11 July, 2007: Well, since the drafting of the following, the NL actually managed to win a World Series of five games or less, but the AL has won two more (close) All Star Games.
Continuing on the theme from yesterday, prompted by the White Sox sweep of the World Series, it is worth noting that the White Sox are the third different team to sweep a World Series in the last seven yearsâ€”all from the AL. In fact, the AL has swept four Series since the NL swept its last one (1990, Cincinnati), and before 1990, the last NL sweep was in 1976 (the Series that gave Bob Hope the great line about how he could see the headline in Pravda: â€œReds murder Yanksâ€).
On the other hand, the only NL teams to have won a World Series since 1990 have all required six or seven games to do so. The length of a Series that a leagueâ€™s champion requires to win is at least as good a measure of a leagueâ€™s dominance as is the number of series it wins. So, that suggest that the American League has been pretty dominant in the last 15 years or so.
To look at this more fully, it makes sense to bring All Star Games into the analysis. Whereas the World Series features (in theory) the best team each league can offer in a given year, the All Star Game (in theory) features the best players of each league, regardless of the teams they happen to play for.
In the 1960s and 1970s it was routinely said that the NL was dominant, and the usual evidence was its total dominance of the All Star Game (winning 11 in a row at one point, few of them close). But I distinctly remember AL partisans (like myself) being consoled by the fact that their league was doing pretty well in World Series during the same period. Since the mid-eighties, no one has tried to claim that the NL remains dominant. In fact, the AL has won over three quarters of the All Star Games in the last 20 years while also winning most of the World Series, many of them by sweeping.
But is the AL more dominant now than the NL used to be?
To answer this question, I looked at the All Star Games and World Series since 1963. I started with 1963 because I wanted to focus on the post-expansion era (which begins with 1961 in the AL and 1962 in the NL); I elected not to start with 1962 because that was one of the years in which there were two All Star Games (which, for the record, the leagues split).
I broke this resulting 43-year span into two roughly equal periods that approximate the periods in which one league has dominated the All Star Game. For instance, from 1963 through 1985, the NL was 21-2 in the Midsummer Classic. From 1986 to 2005, the NLâ€™s record in All Star Games has been 4-15-1. (The years right around this cut point saw neither league winning more than two in a row, so moving the cut point a year or two either way does not affect the definition of â€œdominance erasâ€ much.)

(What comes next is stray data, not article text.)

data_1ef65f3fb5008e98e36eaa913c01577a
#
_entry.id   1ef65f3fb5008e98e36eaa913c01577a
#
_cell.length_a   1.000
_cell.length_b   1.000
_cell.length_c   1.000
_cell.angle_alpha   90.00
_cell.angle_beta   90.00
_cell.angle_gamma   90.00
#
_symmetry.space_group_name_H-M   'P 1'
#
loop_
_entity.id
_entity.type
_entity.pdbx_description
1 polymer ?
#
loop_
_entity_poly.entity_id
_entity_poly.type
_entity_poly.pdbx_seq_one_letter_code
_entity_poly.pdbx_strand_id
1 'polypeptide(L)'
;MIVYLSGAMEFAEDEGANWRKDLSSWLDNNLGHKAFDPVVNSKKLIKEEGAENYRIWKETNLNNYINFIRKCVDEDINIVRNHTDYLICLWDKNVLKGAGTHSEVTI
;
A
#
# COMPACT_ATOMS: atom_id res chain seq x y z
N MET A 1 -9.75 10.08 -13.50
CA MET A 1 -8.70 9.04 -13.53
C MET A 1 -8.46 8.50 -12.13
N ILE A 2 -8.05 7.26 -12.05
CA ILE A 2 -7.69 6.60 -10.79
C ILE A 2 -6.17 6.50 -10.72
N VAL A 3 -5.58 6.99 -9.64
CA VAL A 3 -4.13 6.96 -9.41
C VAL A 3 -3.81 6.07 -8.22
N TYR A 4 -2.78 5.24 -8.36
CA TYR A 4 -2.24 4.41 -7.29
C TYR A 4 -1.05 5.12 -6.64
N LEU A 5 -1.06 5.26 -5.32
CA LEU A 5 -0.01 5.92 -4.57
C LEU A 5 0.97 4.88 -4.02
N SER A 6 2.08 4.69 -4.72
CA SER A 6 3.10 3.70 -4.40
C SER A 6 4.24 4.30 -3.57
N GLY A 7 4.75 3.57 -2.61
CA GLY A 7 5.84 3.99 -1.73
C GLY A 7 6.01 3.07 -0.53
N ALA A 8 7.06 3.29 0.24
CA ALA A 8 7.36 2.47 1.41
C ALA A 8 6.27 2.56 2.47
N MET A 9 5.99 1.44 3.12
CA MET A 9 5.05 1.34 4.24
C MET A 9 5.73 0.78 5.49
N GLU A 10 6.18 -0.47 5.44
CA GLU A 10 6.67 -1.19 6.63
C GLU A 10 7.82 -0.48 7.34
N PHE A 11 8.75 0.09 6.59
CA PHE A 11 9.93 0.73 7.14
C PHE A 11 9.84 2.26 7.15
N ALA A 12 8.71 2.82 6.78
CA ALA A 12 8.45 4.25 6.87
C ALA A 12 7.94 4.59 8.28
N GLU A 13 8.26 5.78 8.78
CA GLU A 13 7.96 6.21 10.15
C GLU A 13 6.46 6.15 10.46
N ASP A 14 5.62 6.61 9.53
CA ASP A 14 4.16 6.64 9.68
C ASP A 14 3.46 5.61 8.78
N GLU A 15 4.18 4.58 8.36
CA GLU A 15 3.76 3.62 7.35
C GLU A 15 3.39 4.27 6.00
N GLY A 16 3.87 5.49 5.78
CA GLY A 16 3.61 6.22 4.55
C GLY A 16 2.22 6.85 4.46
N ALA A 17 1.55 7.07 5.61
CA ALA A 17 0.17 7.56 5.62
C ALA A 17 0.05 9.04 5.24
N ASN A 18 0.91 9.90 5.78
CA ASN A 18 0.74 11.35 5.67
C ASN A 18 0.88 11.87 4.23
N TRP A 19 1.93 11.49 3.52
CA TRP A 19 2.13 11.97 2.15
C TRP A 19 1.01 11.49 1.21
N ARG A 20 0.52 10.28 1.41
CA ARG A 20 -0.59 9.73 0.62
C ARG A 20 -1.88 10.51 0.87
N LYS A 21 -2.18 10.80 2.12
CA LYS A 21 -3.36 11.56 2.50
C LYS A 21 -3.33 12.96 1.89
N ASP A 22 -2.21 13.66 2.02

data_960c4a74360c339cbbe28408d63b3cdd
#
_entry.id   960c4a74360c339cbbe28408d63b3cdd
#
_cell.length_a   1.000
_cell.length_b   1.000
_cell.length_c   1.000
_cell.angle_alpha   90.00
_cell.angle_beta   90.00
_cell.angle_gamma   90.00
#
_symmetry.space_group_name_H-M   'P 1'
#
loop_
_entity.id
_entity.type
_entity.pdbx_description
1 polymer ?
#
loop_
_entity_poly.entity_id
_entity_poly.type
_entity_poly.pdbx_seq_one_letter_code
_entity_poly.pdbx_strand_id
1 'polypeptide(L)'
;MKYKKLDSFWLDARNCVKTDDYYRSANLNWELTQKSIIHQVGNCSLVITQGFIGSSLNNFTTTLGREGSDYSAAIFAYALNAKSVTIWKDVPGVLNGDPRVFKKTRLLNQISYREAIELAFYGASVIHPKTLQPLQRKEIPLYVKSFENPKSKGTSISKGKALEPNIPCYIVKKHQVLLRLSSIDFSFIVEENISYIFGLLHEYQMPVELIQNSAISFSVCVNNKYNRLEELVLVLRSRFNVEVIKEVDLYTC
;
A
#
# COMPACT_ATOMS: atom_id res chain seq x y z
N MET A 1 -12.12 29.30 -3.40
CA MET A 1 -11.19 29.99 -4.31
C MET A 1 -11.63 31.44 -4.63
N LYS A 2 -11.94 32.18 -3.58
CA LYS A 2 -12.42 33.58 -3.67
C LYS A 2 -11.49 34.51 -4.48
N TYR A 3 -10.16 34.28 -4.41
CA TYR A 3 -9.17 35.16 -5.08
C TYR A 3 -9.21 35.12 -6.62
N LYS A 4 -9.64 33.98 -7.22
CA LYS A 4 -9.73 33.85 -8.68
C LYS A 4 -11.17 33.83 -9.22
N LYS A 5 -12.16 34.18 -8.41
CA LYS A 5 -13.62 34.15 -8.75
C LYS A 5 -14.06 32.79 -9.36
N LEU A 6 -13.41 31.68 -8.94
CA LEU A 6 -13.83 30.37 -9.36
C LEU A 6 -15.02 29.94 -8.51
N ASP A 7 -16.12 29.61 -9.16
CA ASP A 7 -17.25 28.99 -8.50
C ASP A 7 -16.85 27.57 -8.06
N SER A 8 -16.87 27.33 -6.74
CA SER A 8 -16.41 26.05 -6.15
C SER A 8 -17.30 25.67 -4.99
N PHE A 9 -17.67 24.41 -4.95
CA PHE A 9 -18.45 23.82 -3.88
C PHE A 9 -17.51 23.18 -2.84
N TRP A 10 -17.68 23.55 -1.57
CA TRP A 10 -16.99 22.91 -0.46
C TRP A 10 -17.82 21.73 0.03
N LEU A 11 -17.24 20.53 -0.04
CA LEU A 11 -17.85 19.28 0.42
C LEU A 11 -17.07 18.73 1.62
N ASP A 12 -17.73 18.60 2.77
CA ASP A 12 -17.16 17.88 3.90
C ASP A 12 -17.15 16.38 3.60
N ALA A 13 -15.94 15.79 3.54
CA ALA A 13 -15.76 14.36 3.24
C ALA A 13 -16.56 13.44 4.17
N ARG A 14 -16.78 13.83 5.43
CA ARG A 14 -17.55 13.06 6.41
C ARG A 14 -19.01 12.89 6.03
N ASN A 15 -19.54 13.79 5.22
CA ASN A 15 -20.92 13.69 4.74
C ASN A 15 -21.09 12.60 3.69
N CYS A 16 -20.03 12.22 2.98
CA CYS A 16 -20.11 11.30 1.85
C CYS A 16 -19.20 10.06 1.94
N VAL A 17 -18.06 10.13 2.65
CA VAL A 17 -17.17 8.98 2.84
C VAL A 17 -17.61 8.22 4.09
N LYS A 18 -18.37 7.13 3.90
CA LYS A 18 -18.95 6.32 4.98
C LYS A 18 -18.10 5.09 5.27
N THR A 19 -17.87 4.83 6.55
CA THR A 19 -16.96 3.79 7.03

What I wanted to know was the extent to which the league that was dominating the ASG was also dominating the Fall Classic. By dominating the World Series, I mean not only winning the Series, but doing so by sweeping or winning 4 games to 1.
Here are the results, always expressed as NL-AL:
Series by length
Short series (4 or 5)
Long series (6 or 7)
In other words, not only has the AL been winning the World Series at a far greater rate since 1986 (13-6) than the NL did before (12-11), but also the AL is winning many more short series than the NL did before. The AL is 5-2 in Series decided in four or five games, while the two leagues split the eight series of these types in the earlier period.
In long series, the NL has a one-series deficit in the current period, but it did very well in long series in the previous period (9-6 NL, accounted for mainly by a 7-4 record in series that went the distance).
I would argue that the longer the series the more it can go either way. That is, a longer series is likely to feature two more closely matched teams than one that ends in a sweep or in five games. We already looked at the extent to which teams that sweep are evenly matched (not much, with 2005 an exception, based on run differentials). If teams that need seven games to win are more closely matched to their opponents, then a league whose champion is often needing seven games to take a World Series is not as strong as one that often needs only four.
To summarize: The AL has won most of the All Star Games, almost all the sweeps or five-game series, and a narrow majority of the longer series since 1986. On the other hand, from 1963 to 1985, the NL won over 90% of the All Star Games, but was as likely to lose as to win a short series, and its very narrow edge in overall Series came entirely from eking out several seven-game wins against closely matched AL teams in that time span.
Thus by either the ASG or the World Series indicators, the AL is far more dominant in the current period than the NL was previously. It is a good time to be an AL fan.
[Next post: Home-field advantage and sweeps]